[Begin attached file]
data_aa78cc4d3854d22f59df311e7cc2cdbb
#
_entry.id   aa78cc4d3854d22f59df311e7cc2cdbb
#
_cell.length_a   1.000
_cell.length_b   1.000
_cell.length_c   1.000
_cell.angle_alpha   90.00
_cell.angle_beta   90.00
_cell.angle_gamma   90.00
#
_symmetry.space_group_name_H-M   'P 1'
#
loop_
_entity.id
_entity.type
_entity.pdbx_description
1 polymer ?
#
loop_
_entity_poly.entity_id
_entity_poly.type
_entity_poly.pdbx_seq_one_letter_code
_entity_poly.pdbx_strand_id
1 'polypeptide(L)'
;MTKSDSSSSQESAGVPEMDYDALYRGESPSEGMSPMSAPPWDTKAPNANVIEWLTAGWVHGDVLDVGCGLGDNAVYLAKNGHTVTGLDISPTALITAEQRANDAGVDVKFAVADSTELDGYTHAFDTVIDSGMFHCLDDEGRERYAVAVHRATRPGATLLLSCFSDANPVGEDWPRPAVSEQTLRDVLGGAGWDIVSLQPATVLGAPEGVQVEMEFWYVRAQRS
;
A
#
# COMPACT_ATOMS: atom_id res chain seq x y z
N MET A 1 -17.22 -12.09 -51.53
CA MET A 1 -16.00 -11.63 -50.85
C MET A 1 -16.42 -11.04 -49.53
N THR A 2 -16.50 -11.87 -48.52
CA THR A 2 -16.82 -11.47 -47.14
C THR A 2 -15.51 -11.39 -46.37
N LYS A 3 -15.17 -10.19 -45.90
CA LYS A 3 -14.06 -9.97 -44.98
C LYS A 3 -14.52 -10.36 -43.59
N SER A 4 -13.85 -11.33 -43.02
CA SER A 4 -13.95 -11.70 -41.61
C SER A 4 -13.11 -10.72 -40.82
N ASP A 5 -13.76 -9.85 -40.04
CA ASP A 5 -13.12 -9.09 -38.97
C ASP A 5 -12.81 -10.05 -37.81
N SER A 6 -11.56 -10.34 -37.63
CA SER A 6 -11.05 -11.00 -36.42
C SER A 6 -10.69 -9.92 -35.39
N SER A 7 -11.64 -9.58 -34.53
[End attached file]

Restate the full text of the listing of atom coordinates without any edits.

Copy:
data_aa78cc4d3854d22f59df311e7cc2cdbb
#
_entry.id   aa78cc4d3854d22f59df311e7cc2cdbb
#
_cell.length_a   1.000
_cell.length_b   1.000
_cell.length_c   1.000
_cell.angle_alpha   90.00
_cell.angle_beta   90.00
_cell.angle_gamma   90.00
#
_symmetry.space_group_name_H-M   'P 1'
#
loop_
_entity.id
_entity.type
_entity.pdbx_description
1 polymer ?
#
loop_
_entity_poly.entity_id
_entity_poly.type
_entity_poly.pdbx_seq_one_letter_code
_entity_poly.pdbx_strand_id
1 'polypeptide(L)'
;MTKSDSSSSQESAGVPEMDYDALYRGESPSEGMSPMSAPPWDTKAPNANVIEWLTAGWVHGDVLDVGCGLGDNAVYLAKNGHTVTGLDISPTALITAEQRANDAGVDVKFAVADSTELDGYTHAFDTVIDSGMFHCLDDEGRERYAVAVHRATRPGATLLLSCFSDANPVGEDWPRPAVSEQTLRDVLGGAGWDIVSLQPATVLGAPEGVQVEMEFWYVRAQRS
;
A
#
# COMPACT_ATOMS: atom_id res chain seq x y z
N MET A 1 -17.22 -12.09 -51.53
CA MET A 1 -16.00 -11.63 -50.85
C MET A 1 -16.42 -11.04 -49.53
N THR A 2 -16.50 -11.87 -48.52
CA THR A 2 -16.82 -11.47 -47.14
C THR A 2 -15.51 -11.39 -46.37
N LYS A 3 -15.17 -10.19 -45.90
CA LYS A 3 -14.06 -9.97 -44.98
C LYS A 3 -14.52 -10.36 -43.59
N SER A 4 -13.85 -11.33 -43.02
CA SER A 4 -13.95 -11.70 -41.61
C SER A 4 -13.11 -10.72 -40.82
N ASP A 5 -13.76 -9.85 -40.04
CA ASP A 5 -13.12 -9.09 -38.97
C ASP A 5 -12.81 -10.05 -37.81
N SER A 6 -11.56 -10.34 -37.63
CA SER A 6 -11.05 -11.00 -36.42
C SER A 6 -10.69 -9.92 -35.39
N SER A 7 -11.64 -9.58 -34.53